Stuttgart – Digitalization and connectivity are transforming manufacturing at breakneck speed. Connected production lines permanently monitor their own condition and warn experts before breakdowns. Robots are collaborating ever closer with workers in manufacturing and logistics, boosting productivity. In Germany alone, McKinsey forecasts a revenue potential of just under 9 billion euros in the digitalization of manufacturing by 2020. The greatest potential in the long term is not only in hardware or device connectivity, but also in smart software – the essential enabler of internet of things applications. Bosch has made structural changes in a bid to continue growing in the software business as well: at the beginning of January 2018, a new operating unit, Bosch Connected Industry, began operations with 500 associates in Germany, Hungary, and China. Bosch is pooling all its Industry 4.0 activities in this new unit, including the fields of software and services. “We want to make the most of the potential inherent in connected industry, which means we need to assemble the best possible team,” says Bosch board of management member Dr. Stefan Hartung, whose responsibilities include manufacturing coordinating and, in turn, Industry 4.0. By 2020, the Bosch Group aims to generate more than a billion euros with Industry 4.0.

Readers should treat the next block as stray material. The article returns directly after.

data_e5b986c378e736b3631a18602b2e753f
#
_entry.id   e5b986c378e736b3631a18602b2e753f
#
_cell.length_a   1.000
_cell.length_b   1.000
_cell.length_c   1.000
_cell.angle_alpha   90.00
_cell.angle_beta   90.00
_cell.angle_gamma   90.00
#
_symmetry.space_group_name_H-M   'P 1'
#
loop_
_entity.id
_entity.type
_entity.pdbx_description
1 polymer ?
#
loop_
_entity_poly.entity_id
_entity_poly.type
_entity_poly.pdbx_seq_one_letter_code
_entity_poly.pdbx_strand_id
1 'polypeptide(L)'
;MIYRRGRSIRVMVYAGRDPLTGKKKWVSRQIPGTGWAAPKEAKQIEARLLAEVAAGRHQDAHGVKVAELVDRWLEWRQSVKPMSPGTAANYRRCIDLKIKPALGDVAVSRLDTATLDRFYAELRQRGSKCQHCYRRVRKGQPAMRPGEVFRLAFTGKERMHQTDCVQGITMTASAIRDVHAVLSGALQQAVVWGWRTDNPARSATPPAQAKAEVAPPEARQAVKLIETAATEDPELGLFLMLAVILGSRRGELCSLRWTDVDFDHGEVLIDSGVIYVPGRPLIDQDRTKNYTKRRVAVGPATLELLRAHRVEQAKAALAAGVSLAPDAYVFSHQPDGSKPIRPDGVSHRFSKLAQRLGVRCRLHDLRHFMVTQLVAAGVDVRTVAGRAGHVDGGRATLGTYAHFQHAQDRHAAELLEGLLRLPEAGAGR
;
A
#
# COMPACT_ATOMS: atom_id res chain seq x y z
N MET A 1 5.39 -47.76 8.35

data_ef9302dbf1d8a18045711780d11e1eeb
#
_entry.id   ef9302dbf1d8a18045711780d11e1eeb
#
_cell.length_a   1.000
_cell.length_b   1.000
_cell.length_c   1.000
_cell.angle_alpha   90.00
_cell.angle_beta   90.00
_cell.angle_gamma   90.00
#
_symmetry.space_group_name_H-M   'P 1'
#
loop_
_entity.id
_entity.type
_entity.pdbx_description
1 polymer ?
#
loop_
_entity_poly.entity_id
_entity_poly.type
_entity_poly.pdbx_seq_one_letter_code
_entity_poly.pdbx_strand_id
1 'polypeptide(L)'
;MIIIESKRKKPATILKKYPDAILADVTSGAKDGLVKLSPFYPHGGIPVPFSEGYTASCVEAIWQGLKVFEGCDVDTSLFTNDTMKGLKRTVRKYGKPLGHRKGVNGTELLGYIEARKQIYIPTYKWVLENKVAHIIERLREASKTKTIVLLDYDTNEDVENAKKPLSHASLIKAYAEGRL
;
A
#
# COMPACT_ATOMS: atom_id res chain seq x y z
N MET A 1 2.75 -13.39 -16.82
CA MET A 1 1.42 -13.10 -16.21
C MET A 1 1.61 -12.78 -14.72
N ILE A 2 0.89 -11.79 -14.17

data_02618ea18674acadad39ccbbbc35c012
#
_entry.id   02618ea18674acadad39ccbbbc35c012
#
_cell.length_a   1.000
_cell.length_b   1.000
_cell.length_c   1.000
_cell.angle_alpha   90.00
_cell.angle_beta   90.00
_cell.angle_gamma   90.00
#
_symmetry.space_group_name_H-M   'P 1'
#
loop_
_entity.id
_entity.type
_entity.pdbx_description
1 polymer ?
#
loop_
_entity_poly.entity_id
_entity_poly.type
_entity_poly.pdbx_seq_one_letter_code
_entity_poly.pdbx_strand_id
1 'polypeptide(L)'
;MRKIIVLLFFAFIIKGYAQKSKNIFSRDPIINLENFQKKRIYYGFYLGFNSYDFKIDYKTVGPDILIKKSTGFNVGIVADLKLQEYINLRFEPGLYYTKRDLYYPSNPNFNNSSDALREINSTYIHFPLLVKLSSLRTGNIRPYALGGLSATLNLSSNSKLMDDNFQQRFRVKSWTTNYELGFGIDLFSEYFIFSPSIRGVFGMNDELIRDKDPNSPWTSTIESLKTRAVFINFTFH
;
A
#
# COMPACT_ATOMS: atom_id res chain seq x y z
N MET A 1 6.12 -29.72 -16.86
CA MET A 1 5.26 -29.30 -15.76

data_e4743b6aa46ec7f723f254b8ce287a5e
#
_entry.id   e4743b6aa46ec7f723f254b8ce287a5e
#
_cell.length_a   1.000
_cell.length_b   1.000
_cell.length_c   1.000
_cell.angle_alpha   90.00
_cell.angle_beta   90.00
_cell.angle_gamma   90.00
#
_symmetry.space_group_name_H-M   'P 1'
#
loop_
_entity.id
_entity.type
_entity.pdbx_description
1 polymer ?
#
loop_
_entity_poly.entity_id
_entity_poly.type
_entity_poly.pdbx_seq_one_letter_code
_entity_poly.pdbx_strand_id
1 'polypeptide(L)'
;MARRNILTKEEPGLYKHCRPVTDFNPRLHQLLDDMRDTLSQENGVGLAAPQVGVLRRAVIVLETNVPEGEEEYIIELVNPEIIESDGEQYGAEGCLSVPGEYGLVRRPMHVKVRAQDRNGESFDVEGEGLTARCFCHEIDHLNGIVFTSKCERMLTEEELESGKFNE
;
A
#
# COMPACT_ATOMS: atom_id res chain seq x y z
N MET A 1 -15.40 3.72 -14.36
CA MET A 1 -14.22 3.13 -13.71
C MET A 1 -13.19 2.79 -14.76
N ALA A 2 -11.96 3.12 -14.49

Connectivity throughout the value chain
Bosch’s Connected Industry unit has a clear objective: to support customers in connecting the value chain from end to end. The portfolio of software allows companies an entry point into the connected factory that is tailored to their needs, from starter kits and retrofit solutions to the complete package. That means that individual lines can be combined, and factories and plant networks, including their internal and external logistics, interconnected. A variety of apps and software solutions support workers in their daily tasks. Relevant manufacturing data are more quickly accessible using mobile devices, which ultimately leads to greater machine availability in production. Internal transport processes and flows of goods outside the company can be seamlessly monitored and traced back. Workers are kept permanently informed of the location, condition, and delivery time of goods. The result is increased productivity and agility, which boosts competitiveness.
Dr. Stefan Aßmann heads new unit
The Bosch engineer Dr. Stefan Aßmann is the head of the new operating unit. His previous positions at Bosch include plant manager both in Germany and abroad, and head of internal special-purpose machinery. Under his leadership, numerous Industry 4.0 solutions have already been commercialized, including the automated production assistant APAS, for example. This “robotic arm” is the first assistance system used in manufacturing that humans can work alongside without any additional protective equipment. Aßmann reports directly to Bosch management board member Hartung.
Advisors help businesses enter the Industry 4.0 age
As they seek to transition to connected manufacturing, many companies are faced with the question of which solution is best suited for their specific needs. For instance, how can machines be interconnected in a manufacturing environment that has grown organically over decades? The newly established Bosch Industry Consulting unit provides the answers. The aim is to assist businesses and their employees along the path to a transparent, efficient, and connected factory. In this context, Bosch can draw on its extensive experience as leading user and leading supplier of Industry 4.0 solutions.